Oiled Sea Otter Rehabilitation Course

Monitoring Released Sea Otters

Several marking methods are available that will facilitate monitoring rehabilitated sea otters after release. Sea otters are routinely marked by securing colored flipper tags to the hind flippers Jameson, 1989; DeGange and Williams, 1990). Tag colors should be conspicuous and different from colors already in use on free-ranging sea otters in the release area. Because tag loss is known to occur, sea otters are also routinely marked with a small transponder chip for permanent identification (Thomas et a1., 1987; DeGange and Williams, 1990). Transponder chips are usually injected beneath the skin in the groin area.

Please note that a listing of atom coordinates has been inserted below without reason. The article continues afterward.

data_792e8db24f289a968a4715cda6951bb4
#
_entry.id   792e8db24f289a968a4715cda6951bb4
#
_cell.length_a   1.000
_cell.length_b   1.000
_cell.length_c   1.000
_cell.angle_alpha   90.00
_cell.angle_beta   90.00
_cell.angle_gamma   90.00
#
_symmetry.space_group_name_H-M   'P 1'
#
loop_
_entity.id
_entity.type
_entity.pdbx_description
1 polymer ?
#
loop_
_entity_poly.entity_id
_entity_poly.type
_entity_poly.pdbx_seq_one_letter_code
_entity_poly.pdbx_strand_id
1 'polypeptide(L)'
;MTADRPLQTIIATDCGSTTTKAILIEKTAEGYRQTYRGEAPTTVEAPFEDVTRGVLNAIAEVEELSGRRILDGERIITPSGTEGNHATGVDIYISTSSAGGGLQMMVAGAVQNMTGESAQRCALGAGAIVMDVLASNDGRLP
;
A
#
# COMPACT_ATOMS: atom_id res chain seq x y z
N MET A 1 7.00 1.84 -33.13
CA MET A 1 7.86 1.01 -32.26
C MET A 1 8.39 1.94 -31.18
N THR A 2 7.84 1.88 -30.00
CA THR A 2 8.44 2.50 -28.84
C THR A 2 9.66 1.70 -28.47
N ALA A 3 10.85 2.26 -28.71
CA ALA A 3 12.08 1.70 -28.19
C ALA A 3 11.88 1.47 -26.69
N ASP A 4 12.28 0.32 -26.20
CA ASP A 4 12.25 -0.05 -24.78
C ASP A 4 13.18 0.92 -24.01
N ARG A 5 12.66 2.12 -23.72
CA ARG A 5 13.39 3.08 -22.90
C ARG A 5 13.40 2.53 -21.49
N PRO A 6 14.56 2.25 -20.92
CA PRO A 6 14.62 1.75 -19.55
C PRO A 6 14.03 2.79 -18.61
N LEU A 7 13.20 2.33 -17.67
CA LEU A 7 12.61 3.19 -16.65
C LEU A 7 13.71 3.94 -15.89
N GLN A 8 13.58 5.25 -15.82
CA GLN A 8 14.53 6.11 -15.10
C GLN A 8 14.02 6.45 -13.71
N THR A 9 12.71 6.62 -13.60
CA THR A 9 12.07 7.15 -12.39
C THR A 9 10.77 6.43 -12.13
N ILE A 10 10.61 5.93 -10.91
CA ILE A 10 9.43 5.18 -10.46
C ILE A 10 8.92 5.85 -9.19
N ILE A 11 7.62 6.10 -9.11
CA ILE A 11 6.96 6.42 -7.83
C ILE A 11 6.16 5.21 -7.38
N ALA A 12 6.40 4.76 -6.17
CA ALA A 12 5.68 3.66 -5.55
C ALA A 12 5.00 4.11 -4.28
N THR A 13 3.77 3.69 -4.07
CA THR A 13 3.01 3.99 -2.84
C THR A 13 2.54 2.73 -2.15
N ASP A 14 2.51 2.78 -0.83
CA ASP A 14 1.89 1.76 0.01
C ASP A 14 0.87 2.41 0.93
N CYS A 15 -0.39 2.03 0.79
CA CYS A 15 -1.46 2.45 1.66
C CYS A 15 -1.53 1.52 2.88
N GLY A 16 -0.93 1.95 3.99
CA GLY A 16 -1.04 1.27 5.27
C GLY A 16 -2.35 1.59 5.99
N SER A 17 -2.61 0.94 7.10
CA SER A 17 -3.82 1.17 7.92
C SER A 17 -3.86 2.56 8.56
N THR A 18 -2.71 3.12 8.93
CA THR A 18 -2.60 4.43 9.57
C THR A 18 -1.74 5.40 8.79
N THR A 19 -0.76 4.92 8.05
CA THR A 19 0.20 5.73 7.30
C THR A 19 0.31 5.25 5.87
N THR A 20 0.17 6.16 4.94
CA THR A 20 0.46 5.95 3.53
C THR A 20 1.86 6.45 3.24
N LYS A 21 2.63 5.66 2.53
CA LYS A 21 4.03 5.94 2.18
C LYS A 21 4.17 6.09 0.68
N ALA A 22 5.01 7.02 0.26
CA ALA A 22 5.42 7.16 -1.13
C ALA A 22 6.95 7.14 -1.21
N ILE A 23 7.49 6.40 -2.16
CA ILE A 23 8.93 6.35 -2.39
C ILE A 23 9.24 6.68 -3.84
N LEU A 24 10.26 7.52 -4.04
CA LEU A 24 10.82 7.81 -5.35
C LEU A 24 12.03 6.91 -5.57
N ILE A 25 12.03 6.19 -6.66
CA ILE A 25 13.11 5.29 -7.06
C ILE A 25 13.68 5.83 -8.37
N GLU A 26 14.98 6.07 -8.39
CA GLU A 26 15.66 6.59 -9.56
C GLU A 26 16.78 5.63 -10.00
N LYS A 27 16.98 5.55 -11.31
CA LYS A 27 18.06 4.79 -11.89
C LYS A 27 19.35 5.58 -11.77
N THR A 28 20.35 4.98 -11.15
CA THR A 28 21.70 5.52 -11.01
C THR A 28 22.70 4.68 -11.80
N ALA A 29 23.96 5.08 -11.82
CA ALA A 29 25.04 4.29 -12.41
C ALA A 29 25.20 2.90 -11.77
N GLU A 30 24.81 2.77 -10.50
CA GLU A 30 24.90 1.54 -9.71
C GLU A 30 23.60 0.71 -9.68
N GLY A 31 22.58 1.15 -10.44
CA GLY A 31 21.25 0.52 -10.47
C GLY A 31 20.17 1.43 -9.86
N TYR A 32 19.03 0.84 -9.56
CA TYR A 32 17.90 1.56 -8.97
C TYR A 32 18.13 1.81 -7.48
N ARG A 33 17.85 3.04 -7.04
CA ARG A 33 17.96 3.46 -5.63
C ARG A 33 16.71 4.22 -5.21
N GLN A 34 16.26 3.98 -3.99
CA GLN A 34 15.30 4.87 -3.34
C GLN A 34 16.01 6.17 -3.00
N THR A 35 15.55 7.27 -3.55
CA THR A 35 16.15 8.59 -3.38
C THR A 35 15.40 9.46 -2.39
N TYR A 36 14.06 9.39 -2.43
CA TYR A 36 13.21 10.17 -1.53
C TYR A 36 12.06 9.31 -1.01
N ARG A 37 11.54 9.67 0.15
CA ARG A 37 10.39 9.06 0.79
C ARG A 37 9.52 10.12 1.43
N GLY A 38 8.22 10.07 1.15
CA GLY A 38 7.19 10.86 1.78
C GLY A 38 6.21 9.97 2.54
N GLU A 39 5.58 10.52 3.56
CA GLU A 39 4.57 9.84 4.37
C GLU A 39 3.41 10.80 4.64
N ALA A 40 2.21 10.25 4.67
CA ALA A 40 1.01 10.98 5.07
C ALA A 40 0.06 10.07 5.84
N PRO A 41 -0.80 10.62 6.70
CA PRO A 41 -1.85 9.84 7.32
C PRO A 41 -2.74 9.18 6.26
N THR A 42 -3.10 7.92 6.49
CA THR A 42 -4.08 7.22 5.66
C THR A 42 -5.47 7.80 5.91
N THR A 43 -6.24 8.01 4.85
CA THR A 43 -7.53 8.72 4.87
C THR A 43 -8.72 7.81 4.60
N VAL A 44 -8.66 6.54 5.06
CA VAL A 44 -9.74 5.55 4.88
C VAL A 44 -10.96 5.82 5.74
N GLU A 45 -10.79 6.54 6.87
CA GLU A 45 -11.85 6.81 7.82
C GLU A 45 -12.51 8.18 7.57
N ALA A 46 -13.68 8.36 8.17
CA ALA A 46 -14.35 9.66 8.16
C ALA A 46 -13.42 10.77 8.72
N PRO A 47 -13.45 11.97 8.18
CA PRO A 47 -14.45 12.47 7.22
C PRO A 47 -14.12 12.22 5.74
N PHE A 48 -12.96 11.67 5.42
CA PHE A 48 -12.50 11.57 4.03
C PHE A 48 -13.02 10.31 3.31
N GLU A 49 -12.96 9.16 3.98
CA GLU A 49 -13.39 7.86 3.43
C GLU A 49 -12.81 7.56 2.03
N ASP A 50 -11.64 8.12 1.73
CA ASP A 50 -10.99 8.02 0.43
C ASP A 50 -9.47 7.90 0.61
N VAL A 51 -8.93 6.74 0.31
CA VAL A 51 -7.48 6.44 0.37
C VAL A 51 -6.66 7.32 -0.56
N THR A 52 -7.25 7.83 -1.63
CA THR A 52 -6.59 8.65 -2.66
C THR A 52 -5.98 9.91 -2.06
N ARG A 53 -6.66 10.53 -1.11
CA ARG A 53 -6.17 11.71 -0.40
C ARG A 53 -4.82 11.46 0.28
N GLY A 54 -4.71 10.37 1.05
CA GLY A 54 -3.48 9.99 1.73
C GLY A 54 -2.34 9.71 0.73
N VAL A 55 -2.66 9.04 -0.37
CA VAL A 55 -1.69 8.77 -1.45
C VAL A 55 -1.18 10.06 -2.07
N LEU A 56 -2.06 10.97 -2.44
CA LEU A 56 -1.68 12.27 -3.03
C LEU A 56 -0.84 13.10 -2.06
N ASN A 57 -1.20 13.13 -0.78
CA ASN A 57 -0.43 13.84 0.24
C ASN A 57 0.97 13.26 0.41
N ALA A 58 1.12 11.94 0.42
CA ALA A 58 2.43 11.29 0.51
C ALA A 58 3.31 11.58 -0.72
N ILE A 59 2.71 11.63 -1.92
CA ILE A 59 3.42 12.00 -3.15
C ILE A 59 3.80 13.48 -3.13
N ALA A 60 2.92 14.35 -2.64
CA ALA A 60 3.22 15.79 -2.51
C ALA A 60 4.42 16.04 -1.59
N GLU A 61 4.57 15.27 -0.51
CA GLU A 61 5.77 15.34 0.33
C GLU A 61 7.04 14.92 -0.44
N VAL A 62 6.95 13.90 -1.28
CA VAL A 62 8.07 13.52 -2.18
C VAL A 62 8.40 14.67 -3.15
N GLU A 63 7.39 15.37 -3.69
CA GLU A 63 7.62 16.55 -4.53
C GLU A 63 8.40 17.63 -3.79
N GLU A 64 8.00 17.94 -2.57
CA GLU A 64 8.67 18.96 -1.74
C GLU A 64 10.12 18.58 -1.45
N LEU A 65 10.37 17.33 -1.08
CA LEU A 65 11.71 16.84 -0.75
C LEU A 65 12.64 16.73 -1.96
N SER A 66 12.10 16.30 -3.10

Abdominally implanted radio transmitters (Garshelis and Siniff, 1983; Ralls et a1., 1989) provide the most dependable means of marking sea otters for studies requiring frequent observations of individuals. It may be important that some of the released sea otters carry such transmitters as part of a natural resource damage assessment to monitor their movements following release and to estimate survivorship and reproduction (Bayha and Kormendy, 1990). The radio-tagged animals should be released together with the majority of the rehabilitated sea otters, thereby assuring adequate sampling of the released population. Ideally, follow-up studies should be designed to evaluate stresses associated with implant surgery, capture, treatment, and long-term holding. Although it can be argued that the results of follow-up studies will not affect whether or not oiled sea otters are rehabilitated and released, an indication of postrelease survival and movements is important to guide future release efforts.